needful? Why should we lay such stress on Christ'swork? Why may we not deal with God irrespectiveof Christ?To understand the necessity of Christ's appearing inthe world and intervening between God and us, wemust understand what is necessary before we can beforgiven. Forgiveness of a very defective kind is socommon among men that it is apt to obscure our viewof Divine forgiveness. A man thinks he forgivesanother when he says to the wrong-doer, "Well, Iforgive you, but never let me see your face again." Aman tells you he has forgiven one who has done hima permanent injury, but that he can never forget it — which means that he can never be the man's friend,though he condescends to inhabit the same planet withhim. Or you forgive a poor wretch who has stolenyour coat, because he is beneath your notice. But, of course, it is no such forgiveness that will serve ourturn when we awake to the perception that we havesinned against God. When we see the horror of beingalienated from God, and understand that in God isthe spring of all good, we crave a forgiveness thatmeans perfect reconcilement and abiding acceptanceinto peace and harmony with God.Plainly enough, then, there can be no forgivenesswhere there is not genuine repentance. A man whodoes not repent cannot even wish to be forgiven; athoughtless man may say he wishes to be forgiven,although he still loves his sin; but the man who recog-nizes the meaning of the words he uses, and under-stands that forgiveness means reconcilement to theHoly God, also and necessarily understands that alonging for forgiveness is merely one aspect of a truerepentance. He turns from sin precisely in proportionas he turns to God. A drunken lad may in a maudlinmood beg his mother's forgiveness, and may get it,though the very next night he goes back to his vice;but such forgiveness is futile, meaningless, ineffectiveand rather hurtful than helpful to the sinner. It offers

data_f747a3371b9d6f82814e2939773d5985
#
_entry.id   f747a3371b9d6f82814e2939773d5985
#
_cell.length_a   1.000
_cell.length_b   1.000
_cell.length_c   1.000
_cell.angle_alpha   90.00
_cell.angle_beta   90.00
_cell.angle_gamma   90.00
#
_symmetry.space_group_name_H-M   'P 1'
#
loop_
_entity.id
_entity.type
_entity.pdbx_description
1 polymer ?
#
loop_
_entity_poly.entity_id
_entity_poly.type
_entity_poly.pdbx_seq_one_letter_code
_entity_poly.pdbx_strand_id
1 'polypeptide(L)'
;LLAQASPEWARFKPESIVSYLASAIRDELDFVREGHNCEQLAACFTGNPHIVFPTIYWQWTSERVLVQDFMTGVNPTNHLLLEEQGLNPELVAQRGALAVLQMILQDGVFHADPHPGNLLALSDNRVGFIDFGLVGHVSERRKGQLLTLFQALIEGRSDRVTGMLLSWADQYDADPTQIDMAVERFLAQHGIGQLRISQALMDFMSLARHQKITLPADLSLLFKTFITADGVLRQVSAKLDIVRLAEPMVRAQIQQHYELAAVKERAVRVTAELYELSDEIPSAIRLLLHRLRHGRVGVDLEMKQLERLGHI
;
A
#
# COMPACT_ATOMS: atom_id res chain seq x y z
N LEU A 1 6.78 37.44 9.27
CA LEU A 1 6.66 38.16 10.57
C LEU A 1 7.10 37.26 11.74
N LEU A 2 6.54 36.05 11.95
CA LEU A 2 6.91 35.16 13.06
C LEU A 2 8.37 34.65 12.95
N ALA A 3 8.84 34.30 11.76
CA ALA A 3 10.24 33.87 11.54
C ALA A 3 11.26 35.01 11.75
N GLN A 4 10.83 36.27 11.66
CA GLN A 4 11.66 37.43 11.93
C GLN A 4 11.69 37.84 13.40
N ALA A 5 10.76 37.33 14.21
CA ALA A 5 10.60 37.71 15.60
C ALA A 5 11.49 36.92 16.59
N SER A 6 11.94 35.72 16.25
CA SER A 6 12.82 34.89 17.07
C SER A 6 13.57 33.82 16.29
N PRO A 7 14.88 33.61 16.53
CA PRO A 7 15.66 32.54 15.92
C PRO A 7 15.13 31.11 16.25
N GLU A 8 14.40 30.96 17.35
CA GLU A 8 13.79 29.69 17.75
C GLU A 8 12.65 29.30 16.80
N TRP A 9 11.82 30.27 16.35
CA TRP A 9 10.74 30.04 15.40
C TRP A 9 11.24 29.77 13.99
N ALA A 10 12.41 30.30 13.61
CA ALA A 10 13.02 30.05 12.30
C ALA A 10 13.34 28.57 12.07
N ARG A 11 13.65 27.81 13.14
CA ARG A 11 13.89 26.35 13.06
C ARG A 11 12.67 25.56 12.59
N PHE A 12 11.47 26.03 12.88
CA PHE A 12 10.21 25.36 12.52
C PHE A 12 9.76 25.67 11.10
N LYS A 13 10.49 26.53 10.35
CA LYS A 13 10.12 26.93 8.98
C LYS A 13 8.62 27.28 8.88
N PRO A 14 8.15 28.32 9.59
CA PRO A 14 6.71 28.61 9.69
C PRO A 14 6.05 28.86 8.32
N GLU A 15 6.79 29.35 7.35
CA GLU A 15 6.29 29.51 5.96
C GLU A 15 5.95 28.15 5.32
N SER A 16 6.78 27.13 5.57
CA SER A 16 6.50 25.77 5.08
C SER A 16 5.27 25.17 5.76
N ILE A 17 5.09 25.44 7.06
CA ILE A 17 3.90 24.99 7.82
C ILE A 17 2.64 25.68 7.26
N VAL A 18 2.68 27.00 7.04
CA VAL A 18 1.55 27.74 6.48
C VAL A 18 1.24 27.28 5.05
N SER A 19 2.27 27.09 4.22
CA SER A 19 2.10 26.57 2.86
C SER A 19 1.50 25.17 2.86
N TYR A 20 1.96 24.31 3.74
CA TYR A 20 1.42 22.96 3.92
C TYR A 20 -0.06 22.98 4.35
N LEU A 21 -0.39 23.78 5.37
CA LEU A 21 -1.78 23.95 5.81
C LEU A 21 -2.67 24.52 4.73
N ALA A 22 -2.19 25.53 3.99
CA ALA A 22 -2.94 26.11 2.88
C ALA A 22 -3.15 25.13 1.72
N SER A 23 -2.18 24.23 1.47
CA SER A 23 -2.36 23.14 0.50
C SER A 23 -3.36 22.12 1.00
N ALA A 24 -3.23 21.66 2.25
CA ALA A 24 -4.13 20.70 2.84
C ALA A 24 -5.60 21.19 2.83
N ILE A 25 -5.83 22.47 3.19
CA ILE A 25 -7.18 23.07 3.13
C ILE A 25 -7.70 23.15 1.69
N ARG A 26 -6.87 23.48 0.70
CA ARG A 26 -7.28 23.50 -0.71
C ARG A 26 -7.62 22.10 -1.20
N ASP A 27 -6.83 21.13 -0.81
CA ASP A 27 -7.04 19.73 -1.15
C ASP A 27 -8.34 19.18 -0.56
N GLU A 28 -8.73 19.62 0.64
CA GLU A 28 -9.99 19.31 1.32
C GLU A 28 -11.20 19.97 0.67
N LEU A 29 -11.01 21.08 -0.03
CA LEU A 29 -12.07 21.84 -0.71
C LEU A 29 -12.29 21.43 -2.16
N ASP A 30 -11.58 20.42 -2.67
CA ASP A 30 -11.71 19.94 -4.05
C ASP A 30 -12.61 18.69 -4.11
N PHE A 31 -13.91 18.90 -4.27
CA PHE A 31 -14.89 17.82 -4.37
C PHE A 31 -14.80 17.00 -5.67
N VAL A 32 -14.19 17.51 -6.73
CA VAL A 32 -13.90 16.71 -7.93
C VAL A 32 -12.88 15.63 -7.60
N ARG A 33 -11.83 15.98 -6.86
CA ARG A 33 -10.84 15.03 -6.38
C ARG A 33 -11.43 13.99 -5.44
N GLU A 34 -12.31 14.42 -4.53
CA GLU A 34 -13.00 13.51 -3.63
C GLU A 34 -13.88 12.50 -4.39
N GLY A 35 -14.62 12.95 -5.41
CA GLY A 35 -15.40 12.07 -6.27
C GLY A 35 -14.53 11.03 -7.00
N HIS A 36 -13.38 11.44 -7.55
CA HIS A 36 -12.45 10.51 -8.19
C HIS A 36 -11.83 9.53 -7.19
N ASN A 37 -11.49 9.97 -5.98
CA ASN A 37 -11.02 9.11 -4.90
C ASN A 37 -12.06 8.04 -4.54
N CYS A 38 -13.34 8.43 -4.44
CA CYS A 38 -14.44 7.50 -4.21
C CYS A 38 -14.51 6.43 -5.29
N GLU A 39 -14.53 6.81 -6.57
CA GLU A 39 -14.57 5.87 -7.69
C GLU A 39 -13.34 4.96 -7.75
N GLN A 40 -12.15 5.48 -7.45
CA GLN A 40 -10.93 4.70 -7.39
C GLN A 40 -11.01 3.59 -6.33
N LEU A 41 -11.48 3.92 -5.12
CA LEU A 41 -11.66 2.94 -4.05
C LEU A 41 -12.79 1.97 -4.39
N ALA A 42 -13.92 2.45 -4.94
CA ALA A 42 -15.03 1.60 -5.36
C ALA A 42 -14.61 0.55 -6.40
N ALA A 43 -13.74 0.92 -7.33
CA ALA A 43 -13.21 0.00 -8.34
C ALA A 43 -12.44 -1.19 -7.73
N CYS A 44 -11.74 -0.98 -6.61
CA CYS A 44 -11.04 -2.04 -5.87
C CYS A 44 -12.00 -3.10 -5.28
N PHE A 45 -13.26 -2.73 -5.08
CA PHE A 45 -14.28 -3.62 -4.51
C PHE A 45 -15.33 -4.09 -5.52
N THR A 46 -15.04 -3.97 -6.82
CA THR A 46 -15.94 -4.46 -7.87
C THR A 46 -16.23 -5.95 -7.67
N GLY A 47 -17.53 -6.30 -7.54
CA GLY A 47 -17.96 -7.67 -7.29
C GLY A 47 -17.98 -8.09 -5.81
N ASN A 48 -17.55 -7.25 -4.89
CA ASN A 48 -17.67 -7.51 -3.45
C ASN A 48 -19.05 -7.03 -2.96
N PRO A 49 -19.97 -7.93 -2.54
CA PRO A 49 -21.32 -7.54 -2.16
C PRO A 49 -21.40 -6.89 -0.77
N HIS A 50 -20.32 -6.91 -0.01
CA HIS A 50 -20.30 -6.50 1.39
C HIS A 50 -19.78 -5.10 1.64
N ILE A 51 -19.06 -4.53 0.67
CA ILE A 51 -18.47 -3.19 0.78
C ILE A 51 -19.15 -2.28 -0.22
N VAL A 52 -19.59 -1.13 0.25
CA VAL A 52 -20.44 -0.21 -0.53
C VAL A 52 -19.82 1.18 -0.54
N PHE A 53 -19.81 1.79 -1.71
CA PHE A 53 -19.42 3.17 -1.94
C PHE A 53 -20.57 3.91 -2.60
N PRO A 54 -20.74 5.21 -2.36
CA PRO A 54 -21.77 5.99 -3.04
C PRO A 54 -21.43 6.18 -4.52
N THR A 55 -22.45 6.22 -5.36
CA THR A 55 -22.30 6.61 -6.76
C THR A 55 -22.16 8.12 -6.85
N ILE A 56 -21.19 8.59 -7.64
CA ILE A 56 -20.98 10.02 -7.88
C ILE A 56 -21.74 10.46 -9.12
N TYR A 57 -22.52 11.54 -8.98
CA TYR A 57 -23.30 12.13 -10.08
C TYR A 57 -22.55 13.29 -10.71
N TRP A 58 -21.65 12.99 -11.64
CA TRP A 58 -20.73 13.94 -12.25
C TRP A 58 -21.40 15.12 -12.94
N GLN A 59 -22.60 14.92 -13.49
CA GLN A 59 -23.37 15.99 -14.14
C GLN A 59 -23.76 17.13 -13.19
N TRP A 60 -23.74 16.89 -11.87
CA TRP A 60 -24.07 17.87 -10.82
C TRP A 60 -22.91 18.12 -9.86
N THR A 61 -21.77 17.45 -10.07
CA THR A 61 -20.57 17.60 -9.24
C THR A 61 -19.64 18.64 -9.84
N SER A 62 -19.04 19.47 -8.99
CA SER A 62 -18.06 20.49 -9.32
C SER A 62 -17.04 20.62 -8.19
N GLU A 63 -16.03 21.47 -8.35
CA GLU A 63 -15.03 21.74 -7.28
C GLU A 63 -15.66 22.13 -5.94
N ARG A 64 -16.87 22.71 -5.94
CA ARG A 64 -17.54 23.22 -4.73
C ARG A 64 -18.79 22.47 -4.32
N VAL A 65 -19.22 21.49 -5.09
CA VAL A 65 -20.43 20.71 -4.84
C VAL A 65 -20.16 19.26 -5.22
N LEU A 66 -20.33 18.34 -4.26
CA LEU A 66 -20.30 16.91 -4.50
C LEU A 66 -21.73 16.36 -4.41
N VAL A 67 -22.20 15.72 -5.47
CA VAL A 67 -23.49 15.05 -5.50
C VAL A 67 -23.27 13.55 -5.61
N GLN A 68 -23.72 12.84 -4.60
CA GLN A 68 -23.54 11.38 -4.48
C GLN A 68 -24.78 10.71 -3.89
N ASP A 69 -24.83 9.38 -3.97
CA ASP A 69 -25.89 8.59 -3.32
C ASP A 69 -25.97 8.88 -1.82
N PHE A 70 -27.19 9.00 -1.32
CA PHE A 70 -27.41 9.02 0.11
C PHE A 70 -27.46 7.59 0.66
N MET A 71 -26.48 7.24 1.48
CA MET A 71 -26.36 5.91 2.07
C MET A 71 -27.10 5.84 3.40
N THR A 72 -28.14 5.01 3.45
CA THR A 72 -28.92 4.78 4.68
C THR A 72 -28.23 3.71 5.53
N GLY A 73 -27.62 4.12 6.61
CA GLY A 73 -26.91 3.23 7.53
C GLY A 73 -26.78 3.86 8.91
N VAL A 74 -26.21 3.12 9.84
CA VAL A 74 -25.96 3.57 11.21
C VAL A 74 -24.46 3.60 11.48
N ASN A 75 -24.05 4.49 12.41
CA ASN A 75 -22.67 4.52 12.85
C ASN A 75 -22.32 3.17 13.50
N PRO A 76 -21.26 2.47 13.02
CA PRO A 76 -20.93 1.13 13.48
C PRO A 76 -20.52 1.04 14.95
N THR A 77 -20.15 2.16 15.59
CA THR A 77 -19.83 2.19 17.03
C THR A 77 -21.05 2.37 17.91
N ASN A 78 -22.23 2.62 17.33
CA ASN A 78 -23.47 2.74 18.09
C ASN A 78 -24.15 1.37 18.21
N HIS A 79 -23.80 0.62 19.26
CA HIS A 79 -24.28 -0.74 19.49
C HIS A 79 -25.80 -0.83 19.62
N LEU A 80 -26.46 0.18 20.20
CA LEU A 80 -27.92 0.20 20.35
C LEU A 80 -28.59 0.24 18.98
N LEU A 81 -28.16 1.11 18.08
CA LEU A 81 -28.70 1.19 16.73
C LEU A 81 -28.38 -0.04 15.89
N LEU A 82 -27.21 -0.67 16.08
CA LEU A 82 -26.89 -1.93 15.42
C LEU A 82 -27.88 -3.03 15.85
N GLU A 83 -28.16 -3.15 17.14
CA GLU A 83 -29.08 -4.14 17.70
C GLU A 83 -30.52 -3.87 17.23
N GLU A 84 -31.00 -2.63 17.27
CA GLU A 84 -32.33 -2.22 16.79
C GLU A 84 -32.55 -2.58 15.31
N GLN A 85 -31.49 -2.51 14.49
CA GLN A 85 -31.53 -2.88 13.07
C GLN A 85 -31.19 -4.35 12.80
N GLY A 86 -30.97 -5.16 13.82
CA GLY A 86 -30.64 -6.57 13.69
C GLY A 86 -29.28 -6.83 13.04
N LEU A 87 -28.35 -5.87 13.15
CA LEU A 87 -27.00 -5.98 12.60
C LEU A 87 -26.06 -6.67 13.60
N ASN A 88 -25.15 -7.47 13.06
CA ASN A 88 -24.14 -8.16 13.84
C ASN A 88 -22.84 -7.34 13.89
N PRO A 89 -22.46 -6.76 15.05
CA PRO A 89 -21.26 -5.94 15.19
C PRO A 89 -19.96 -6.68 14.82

142 CHRIST AD MAno sufficient analogy to the forgiveness of God. If aman has cheated you, you may forgive him if he showsgenuine contrition, seeks to repair the loss he has occa-sioned, and plainly shows that he is inwardly resolvednever again to sink so low; but you do not, or at leastyou ought not to, forgive him if he asks your pardonwith a grin on his face, unhumbled and unabashed,and if you have every reason to believe he will serveyou the same turn again as soon as he convenientlycan. Much more so is this true of our sins againstGod. To beg forgiveness while we are not truly re-pentant is to use words without meaning; and it isimpossible to conceive that God should forgive theimpenitent. His holiness, His justice, His mercy, Hiswisdom, all equally forbid such forgiveness.But if the forgiveness of the impenitent is incon-ceivable, it is equally inconceivable that God shouldnot forgive the penitent. "The Lord is nigh unto themthat are of a broken heart, and saveth such as be of acontrite spirit." It cannot be otherwise. The greatobject of all God's government of us and dealings withus is to bring us to a perfect moral condition, in per-fect sympathy with Him and perfect hatred of sin.And when the sinner actually repents, when the lightof God's holiness is shed on sin, and he sees it as it is,when above all other desires there grows up in hisheart the desire to be entirely reconciled to God, andwhen he bewails sin as that which has blinded himand spoiled his life and separated him from God, Godhails his return as eagerly as the father hailed theprodigal's. However seriously a person has injured you,and however clearly you see the reckless selfishness orthe malignant forethought he has used to injure you,and however keen your displeasure and resentmentare, you cannot cherish these when you clearly seethat he thoroughly repents of what he has done, that